Droplet Toolbox Opens New Possibilities for Genetic and Drug Screening of Small Animals

<p><em>C. elegans</em>, a freely living nematode that varies in size from a couple hundred microns at the larval stage to one millimeter once adult. </p>

C. elegans, a freely living nematode that varies in size from a couple hundred microns at the larval stage to one millimeter once adult. 

Genetic screens and drug screens play an essential role in the understanding of gene functions and the development of therapeutics. Genetic screens can identify genes contributing to a defect or disease state, while drug screens search for treatments that can restore normal function.

Traditionally, large-scale screens have been performed on single cells because of their small size and cost-efficiency, but with the limitation of missing the complexity of whole animals.

Screening animals allows for tackling phenotypes more relevant to human diseases, in particular dynamic phenotypes such as brain activity, muscle activity, or behavior. Such screens present huge benefits for the study of neuropsychological disorders and behavioral disorders. However, the challenge is that handling animals is far more challenging than handling single cells  – especially when the need is to scale up to the thousands.

A team of researchers led by Hang Lu, a professor in Georgia Tech’s School of Chemical and Biomolecular Engineering, published a paper in the journal Small on a technological platform that would solve this bottleneck using droplet microfluidics.

Encapsulating microscopic animals in tiny droplets transposes the problem into a different perspective. Instead of manipulating animals directly, one now aims at handling a “passive” object containing an animal, Lu said. Working with droplets also has several advantages: no cross contamination, small volumes, and a gentle way of trapping and transporting the animal.

“Using droplet microfluidics allows for processing animals faster, user bias-free, and with nanoliter amounts of reagents. This platform is ideal to study the animal reactions to dynamic alterations of its chemical environment,” Lu said.

Studying C. elegans

As a proof of application, the team worked with C. elegans, a freely living nematode that varies in size from a couple hundred microns at the larval stage to one millimeter once adult. C. elegans is a widely used model organism in genetics that was first introduced in the 1960s. Several Nobel Prizes have been rewarded to researchers working on this model.

Besides having its genome fully sequenced and connectome fully determined, this mainly-hermaphroditic nematode has a large progeny, short reproduction cycle, and is inexpensive to maintain. Altogether, these attributes have established C. elegans as a key organism for large-scale screens. Traditionally, the screens have been performed manually and required months, if not years, of graduate student time and been often limited to somewhat simple animal responses.

The droplet platform may speed up that process as well as broaden the scope of assays performed on the animals. “We have developed a droplet toolbox that allows us to manipulate the animals and their environment and perform elaborate automated protocols” explained Guillaume Aubry, a research scientist in the Lu lab.

The team members first created an animal encapsulation system where each animal is packaged in an aqueous droplet. Then they created various droplet manipulators to alter the animal’s environment. In particular, a liquid exchanger allows researchers to swap the animal from one droplet to another. Finally, they established a method for programming protocols and performing tasks automatically.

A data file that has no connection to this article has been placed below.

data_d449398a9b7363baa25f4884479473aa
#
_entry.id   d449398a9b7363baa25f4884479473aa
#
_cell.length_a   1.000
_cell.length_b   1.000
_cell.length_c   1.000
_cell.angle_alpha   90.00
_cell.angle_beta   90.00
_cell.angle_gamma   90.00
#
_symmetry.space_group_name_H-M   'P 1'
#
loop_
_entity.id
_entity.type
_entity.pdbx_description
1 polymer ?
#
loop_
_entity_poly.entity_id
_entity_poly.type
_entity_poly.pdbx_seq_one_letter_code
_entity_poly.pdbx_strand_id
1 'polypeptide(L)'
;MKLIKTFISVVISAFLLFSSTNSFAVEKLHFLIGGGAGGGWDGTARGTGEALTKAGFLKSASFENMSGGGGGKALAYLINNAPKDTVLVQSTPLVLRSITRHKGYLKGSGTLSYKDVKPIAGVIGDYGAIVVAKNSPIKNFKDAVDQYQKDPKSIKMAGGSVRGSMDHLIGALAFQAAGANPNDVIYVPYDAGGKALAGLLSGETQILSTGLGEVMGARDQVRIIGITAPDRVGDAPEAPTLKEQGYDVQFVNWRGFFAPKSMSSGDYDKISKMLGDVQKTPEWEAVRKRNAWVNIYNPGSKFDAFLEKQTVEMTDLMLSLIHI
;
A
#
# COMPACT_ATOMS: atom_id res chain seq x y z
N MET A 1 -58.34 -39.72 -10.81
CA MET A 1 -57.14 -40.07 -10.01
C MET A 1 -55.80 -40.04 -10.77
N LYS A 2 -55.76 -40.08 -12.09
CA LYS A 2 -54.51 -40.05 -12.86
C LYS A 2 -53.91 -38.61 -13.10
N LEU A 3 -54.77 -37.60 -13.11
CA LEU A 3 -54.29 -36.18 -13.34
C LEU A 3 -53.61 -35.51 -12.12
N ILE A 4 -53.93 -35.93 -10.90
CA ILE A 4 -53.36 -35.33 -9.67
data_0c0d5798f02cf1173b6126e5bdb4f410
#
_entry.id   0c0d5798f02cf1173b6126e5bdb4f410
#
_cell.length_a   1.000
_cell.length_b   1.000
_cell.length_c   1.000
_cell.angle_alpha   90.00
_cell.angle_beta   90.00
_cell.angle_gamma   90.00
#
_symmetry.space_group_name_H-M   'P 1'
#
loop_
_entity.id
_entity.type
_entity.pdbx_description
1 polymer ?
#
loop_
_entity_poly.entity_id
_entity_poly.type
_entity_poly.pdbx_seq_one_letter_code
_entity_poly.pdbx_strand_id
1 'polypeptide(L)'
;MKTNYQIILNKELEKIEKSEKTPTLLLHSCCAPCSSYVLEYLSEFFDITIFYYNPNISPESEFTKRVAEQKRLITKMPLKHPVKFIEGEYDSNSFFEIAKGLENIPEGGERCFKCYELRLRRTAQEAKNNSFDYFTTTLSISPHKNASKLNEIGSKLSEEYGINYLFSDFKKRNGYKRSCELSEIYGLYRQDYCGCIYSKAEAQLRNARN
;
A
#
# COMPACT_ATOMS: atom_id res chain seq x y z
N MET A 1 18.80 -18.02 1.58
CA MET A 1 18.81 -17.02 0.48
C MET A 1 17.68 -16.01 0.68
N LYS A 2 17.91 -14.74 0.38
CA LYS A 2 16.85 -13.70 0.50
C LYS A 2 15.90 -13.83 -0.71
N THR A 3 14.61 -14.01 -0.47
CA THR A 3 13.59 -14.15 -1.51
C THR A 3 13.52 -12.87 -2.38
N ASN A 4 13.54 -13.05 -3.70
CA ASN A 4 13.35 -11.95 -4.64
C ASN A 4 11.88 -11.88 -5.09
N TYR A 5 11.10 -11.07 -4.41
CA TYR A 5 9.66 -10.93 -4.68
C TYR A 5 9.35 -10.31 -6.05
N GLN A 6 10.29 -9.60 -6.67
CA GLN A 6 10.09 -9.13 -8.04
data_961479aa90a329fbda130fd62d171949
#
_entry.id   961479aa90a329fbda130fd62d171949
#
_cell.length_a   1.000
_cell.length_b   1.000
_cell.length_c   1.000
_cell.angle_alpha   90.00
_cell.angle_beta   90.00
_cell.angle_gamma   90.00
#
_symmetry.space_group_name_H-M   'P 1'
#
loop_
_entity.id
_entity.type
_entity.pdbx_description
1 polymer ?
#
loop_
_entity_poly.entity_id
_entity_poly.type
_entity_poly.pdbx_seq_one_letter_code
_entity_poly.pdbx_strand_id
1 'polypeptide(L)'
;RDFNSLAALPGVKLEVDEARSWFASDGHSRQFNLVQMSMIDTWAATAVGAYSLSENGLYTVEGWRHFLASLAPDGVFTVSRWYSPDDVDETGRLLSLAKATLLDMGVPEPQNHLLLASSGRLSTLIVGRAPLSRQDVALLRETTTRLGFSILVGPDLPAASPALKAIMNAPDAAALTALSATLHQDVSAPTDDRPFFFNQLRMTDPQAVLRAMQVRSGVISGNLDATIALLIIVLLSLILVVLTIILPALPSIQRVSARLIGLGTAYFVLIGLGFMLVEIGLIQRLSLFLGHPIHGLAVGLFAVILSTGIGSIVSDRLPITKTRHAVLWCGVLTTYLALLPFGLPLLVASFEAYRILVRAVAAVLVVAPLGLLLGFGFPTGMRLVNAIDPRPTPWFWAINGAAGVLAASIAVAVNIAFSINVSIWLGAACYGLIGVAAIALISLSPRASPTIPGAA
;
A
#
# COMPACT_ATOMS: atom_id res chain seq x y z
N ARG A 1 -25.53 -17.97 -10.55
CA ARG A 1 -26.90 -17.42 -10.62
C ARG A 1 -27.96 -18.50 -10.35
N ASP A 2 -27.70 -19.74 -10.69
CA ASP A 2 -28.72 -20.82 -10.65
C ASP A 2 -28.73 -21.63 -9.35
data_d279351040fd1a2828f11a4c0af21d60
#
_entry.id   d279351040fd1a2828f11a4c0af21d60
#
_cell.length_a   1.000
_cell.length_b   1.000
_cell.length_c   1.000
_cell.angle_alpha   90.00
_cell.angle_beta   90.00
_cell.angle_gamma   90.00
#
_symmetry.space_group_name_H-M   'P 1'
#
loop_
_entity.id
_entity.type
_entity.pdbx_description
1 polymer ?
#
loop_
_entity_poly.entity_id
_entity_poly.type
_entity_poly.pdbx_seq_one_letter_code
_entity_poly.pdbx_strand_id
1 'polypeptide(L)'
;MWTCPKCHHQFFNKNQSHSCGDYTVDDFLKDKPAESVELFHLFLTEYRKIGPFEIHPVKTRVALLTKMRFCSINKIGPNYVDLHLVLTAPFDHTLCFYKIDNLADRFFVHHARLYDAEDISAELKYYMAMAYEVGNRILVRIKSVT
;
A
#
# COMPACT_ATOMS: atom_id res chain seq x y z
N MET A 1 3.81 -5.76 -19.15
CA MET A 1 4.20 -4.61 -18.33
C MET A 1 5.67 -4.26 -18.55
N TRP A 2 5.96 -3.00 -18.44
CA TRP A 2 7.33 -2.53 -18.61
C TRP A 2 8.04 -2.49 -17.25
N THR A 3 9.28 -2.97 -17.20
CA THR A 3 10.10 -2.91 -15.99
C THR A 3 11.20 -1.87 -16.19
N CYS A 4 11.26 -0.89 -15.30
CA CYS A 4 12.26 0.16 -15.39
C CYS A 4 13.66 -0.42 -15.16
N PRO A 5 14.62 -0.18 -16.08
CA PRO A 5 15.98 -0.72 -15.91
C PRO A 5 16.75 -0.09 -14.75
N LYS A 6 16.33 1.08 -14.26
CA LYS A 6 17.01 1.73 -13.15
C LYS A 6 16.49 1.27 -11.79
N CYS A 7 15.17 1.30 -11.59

Increased Throughput, Applications

The researchers demonstrated a throughput of more than a hundred animals per hour for cases of observing the animal behavior in response to a chemical stimulant. They also showed that this platform can be used to monitor brain activity simultaneously, which opens countless applications in neuroscience to decipher neuronal circuitry, dynamics, and correlate brain activity with behavior.

The team explained that the platform is adaptable to other small animals in the micro- to millimetric range. Because the design principle relies on droplets, the system is scalable to accommodate the animal size. As an example, the team scaled down the system to work with the first larval stage of C. elegans, which is considerably smaller, and demonstrated monitoring the larvae’s neuronal activity to a sudden change of chemical environment.

“Ultimately this platform will help to bridge the gap between environment, genotype, and phenotype,” Aubry said. “The platform opens up exciting possibilities in particular for the study of neurodevelopmental disorders. With this scalable tool, one can envision monitoring the development of single individuals and assessing their behavioral and neuronal activities over time. Another exciting avenue is to take further advantage of the nanoliter volumes to pursue drug screens, for example on the effect of neuronal activity.”


The authors acknowledge National Institute of Health (NIH R21NS117066, R01NS096581, and R01AG056436) for funding. This work was performed in part at the Georgia Tech Institute for Electronics and Nanotechnology, a member of the National Nanotechnology Coordinated Infrastructure (NNCI), which is supported by the National Science Foundation (Grant ECCS-1542174).


G. Aubry, M. Milisavljevic, and Hang Lu “Automated and Dynamic Control of Chemical Content in Droplets for Scalable Screens of Small Animals” Small 18, 2200319 (2022) DOI: 10.1002/smll.202200319 https://onlinelibrary.wiley.com/doi/full/10.1002/smll.202200319 (Supplemental Movie 5 and Supplemental Movie 7 of the Supporting Information of the paper)

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